After feeling business threatened, Nissan agreed to strengthen the bodyshell and fit airbags on the Datsun Go.
StakeholdersThe main stakeholders involved are the citizens of India and all developing countries. These innocent people are being sold hazardous vehicles that could cause their death should they get into a car accident. Other stakeholders include NCAP's Max Mosley, as he runs the New Car Assessment Program and is held responsible for testing vehicles and determining whether or not they are suited for the public. Carlos Ghosn also has a large stake in the controversy because he is Nissan's CEO and is held accountable to all decision making when it comes to spending on vehicle safety.
|Nissan "Datsun Go 2014 model|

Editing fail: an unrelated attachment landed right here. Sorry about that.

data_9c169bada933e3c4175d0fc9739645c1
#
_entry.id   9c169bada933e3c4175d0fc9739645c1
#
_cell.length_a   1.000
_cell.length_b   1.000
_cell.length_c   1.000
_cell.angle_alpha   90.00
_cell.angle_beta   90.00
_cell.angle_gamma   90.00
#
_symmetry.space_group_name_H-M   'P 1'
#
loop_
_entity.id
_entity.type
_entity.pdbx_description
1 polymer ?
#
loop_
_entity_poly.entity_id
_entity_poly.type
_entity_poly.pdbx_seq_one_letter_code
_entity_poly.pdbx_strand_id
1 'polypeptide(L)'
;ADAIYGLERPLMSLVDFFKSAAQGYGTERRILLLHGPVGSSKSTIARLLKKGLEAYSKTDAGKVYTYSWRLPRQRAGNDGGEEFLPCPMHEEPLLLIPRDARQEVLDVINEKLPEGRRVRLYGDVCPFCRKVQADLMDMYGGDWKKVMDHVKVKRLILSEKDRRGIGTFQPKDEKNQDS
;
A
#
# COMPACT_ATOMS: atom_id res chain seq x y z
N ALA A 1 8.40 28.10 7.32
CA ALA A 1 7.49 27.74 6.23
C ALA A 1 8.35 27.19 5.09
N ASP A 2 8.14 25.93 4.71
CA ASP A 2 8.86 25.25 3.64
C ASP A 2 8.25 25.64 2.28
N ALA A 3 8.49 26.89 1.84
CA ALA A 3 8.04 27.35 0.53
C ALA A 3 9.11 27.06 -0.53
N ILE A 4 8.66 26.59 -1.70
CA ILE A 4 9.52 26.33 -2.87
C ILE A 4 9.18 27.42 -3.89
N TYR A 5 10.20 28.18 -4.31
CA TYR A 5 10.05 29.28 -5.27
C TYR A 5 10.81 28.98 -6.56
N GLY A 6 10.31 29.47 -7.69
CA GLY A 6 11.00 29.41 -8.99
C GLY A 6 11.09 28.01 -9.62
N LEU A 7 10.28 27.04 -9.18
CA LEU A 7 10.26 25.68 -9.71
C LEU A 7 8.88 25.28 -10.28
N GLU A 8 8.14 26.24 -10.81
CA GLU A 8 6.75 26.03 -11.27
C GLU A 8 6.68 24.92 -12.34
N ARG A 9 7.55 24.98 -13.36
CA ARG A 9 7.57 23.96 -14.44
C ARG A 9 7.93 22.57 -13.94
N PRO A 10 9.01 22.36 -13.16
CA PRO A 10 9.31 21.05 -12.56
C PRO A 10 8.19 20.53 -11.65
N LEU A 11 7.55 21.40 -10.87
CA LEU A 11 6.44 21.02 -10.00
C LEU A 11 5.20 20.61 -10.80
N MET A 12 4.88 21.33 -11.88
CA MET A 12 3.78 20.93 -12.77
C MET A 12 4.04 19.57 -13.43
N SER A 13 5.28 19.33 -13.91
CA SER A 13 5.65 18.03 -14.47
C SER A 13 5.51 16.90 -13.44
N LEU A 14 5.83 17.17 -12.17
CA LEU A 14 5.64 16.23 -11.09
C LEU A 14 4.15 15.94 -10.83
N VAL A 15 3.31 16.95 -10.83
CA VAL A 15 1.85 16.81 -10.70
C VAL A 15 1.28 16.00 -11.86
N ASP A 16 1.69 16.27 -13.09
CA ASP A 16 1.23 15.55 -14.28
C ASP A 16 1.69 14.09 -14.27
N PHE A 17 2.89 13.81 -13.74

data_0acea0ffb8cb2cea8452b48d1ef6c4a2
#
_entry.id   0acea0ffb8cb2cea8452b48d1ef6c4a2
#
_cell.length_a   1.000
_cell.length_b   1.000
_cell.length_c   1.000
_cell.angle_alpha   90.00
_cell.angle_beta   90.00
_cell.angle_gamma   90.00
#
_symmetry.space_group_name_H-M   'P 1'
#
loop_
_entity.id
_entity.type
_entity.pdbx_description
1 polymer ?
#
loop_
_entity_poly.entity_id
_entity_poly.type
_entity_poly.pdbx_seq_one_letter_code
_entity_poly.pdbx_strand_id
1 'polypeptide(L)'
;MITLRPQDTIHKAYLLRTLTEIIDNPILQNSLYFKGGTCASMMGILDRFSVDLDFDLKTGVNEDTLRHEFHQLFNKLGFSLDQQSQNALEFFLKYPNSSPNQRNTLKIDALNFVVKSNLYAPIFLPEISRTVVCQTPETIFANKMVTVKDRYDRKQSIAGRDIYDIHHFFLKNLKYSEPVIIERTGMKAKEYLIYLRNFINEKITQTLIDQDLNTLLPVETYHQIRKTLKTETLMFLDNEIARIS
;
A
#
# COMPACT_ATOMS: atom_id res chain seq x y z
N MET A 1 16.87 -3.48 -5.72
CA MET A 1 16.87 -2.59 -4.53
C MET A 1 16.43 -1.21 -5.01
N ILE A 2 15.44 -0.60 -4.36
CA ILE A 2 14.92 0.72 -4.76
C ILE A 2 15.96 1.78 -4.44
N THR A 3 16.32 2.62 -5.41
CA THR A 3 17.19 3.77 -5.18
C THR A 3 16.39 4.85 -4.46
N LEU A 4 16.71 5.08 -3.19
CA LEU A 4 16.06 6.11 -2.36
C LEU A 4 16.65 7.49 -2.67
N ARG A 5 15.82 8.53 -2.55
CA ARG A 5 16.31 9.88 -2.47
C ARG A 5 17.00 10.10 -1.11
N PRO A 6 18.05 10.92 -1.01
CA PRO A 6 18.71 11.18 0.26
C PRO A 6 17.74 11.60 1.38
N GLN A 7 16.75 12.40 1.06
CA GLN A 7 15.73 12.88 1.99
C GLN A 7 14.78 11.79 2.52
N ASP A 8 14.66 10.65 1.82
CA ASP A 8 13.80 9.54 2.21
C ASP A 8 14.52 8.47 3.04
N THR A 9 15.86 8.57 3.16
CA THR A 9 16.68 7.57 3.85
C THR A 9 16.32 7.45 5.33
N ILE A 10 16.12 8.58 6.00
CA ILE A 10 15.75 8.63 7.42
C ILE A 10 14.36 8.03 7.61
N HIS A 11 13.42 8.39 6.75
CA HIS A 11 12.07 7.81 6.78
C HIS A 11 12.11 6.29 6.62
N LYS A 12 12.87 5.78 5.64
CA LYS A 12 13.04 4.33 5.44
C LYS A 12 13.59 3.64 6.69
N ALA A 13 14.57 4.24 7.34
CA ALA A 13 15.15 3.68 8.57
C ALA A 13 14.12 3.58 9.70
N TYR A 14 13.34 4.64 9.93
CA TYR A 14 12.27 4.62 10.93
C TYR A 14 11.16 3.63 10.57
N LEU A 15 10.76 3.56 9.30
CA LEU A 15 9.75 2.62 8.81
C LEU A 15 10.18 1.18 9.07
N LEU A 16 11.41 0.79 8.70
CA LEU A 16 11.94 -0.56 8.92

Individualism, also known as the economic theory, focuses on rights. It decides if there are any rights involved and if there are, what are the rights, and whose rights they are. Based on the individualistic outlook, the citizens of India have the basic right to be sold a vehicle that is safe. Given its zero star rating, in any other country, the Datsun Go wouldn't sell because of how precarious it is.Utilitarianism focuses on outcomes; short-term and long-term. It also focuses heavily on happiness and suggests that we ought to bring about happiness and pleasure in all beings capable of feeling it. In this scandal, Nissan was focused on their short-term outcome; putting the Datsun Go on the market and selling it to consumers to make a quick buck. This would have been a successful short-term plan, had it not been a plan that deceived the public. Nissan had the opportunity to sell a safe car which would make consumers happy, and did not. They had the chance to immediately apologize to the public and remove the vehicle, and did not.